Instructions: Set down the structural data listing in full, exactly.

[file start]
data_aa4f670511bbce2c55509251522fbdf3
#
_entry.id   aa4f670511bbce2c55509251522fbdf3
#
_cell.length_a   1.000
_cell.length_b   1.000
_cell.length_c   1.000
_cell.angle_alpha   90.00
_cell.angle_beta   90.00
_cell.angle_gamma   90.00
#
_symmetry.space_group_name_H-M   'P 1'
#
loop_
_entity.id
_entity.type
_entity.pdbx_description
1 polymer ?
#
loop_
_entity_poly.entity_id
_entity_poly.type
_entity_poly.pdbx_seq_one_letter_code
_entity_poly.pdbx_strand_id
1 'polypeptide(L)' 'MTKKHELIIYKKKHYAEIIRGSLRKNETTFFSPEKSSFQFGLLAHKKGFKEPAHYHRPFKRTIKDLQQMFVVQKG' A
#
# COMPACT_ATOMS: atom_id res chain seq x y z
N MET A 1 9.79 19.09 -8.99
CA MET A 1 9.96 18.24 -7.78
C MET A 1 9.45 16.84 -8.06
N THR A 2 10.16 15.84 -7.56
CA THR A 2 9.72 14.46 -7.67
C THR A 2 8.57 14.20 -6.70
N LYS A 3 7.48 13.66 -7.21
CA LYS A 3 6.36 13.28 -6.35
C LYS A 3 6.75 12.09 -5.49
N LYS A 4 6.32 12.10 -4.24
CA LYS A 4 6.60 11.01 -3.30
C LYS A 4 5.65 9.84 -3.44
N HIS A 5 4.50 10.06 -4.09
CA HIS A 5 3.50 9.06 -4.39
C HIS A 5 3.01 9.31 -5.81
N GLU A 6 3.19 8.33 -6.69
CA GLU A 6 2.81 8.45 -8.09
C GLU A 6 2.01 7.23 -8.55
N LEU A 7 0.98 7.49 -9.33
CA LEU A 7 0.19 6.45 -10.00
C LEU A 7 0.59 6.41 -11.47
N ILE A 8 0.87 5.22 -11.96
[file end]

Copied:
data_aa4f670511bbce2c55509251522fbdf3
#
_entry.id   aa4f670511bbce2c55509251522fbdf3
#
_cell.length_a   1.000
_cell.length_b   1.000
_cell.length_c   1.000
_cell.angle_alpha   90.00
_cell.angle_beta   90.00
_cell.angle_gamma   90.00
#
_symmetry.space_group_name_H-M   'P 1'
#
loop_
_entity.id
_entity.type
_entity.pdbx_description
1 polymer ?
#
loop_
_entity_poly.entity_id
_entity_poly.type
_entity_poly.pdbx_seq_one_letter_code
_entity_poly.pdbx_strand_id
1 'polypeptide(L)' 'MTKKHELIIYKKKHYAEIIRGSLRKNETTFFSPEKSSFQFGLLAHKKGFKEPAHYHRPFKRTIKDLQQMFVVQKG' A
#
# COMPACT_ATOMS: atom_id res chain seq x y z
N MET A 1 9.79 19.09 -8.99
CA MET A 1 9.96 18.24 -7.78
C MET A 1 9.45 16.84 -8.06
N THR A 2 10.16 15.84 -7.56
CA THR A 2 9.72 14.46 -7.67
C THR A 2 8.57 14.20 -6.70
N LYS A 3 7.48 13.66 -7.21
CA LYS A 3 6.36 13.28 -6.35
C LYS A 3 6.75 12.09 -5.49
N LYS A 4 6.32 12.10 -4.24
CA LYS A 4 6.60 11.01 -3.30
C LYS A 4 5.65 9.84 -3.44
N HIS A 5 4.50 10.06 -4.09
CA HIS A 5 3.50 9.06 -4.39
C HIS A 5 3.01 9.31 -5.81
N GLU A 6 3.19 8.33 -6.69
CA GLU A 6 2.81 8.45 -8.09
C GLU A 6 2.01 7.23 -8.55
N LEU A 7 0.98 7.49 -9.33
CA LEU A 7 0.19 6.45 -10.00
C LEU A 7 0.59 6.41 -11.47
N ILE A 8 0.87 5.22 -11.96